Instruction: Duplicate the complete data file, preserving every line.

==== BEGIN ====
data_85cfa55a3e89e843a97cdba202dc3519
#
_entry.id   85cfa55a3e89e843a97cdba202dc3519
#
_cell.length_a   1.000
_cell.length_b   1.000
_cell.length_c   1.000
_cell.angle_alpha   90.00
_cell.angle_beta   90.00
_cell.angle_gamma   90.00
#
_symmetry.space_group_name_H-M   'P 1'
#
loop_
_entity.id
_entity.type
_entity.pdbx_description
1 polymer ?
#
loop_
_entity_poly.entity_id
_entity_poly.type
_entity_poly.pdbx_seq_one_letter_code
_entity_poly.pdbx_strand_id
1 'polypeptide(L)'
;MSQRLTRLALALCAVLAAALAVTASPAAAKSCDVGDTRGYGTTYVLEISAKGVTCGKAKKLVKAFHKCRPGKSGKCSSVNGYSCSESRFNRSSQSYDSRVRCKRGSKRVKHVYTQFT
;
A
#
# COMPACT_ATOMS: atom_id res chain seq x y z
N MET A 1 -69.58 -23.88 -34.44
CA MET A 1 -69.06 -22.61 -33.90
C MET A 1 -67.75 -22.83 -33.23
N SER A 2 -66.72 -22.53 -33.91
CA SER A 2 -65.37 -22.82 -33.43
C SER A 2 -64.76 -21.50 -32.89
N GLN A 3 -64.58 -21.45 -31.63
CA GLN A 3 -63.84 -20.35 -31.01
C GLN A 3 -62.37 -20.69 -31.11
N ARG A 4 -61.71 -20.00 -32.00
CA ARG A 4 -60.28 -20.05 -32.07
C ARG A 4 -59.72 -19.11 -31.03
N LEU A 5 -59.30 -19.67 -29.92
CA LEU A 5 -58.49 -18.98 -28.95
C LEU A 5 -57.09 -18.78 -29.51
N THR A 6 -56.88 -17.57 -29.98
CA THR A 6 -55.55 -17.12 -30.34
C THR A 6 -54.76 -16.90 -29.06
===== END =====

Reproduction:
data_85cfa55a3e89e843a97cdba202dc3519
#
_entry.id   85cfa55a3e89e843a97cdba202dc3519
#
_cell.length_a   1.000
_cell.length_b   1.000
_cell.length_c   1.000
_cell.angle_alpha   90.00
_cell.angle_beta   90.00
_cell.angle_gamma   90.00
#
_symmetry.space_group_name_H-M   'P 1'
#
loop_
_entity.id
_entity.type
_entity.pdbx_description
1 polymer ?
#
loop_
_entity_poly.entity_id
_entity_poly.type
_entity_poly.pdbx_seq_one_letter_code
_entity_poly.pdbx_strand_id
1 'polypeptide(L)'
;MSQRLTRLALALCAVLAAALAVTASPAAAKSCDVGDTRGYGTTYVLEISAKGVTCGKAKKLVKAFHKCRPGKSGKCSSVNGYSCSESRFNRSSQSYDSRVRCKRGSKRVKHVYTQFT
;
A
#
# COMPACT_ATOMS: atom_id res chain seq x y z
N MET A 1 -69.58 -23.88 -34.44
CA MET A 1 -69.06 -22.61 -33.90
C MET A 1 -67.75 -22.83 -33.23
N SER A 2 -66.72 -22.53 -33.91
CA SER A 2 -65.37 -22.82 -33.43
C SER A 2 -64.76 -21.50 -32.89
N GLN A 3 -64.58 -21.45 -31.63
CA GLN A 3 -63.84 -20.35 -31.01
C GLN A 3 -62.37 -20.69 -31.11
N ARG A 4 -61.71 -20.00 -32.00
CA ARG A 4 -60.28 -20.05 -32.07
C ARG A 4 -59.72 -19.11 -31.03
N LEU A 5 -59.30 -19.67 -29.92
CA LEU A 5 -58.49 -18.98 -28.95
C LEU A 5 -57.09 -18.78 -29.51
N THR A 6 -56.88 -17.57 -29.98
CA THR A 6 -55.55 -17.12 -30.34
C THR A 6 -54.76 -16.90 -29.06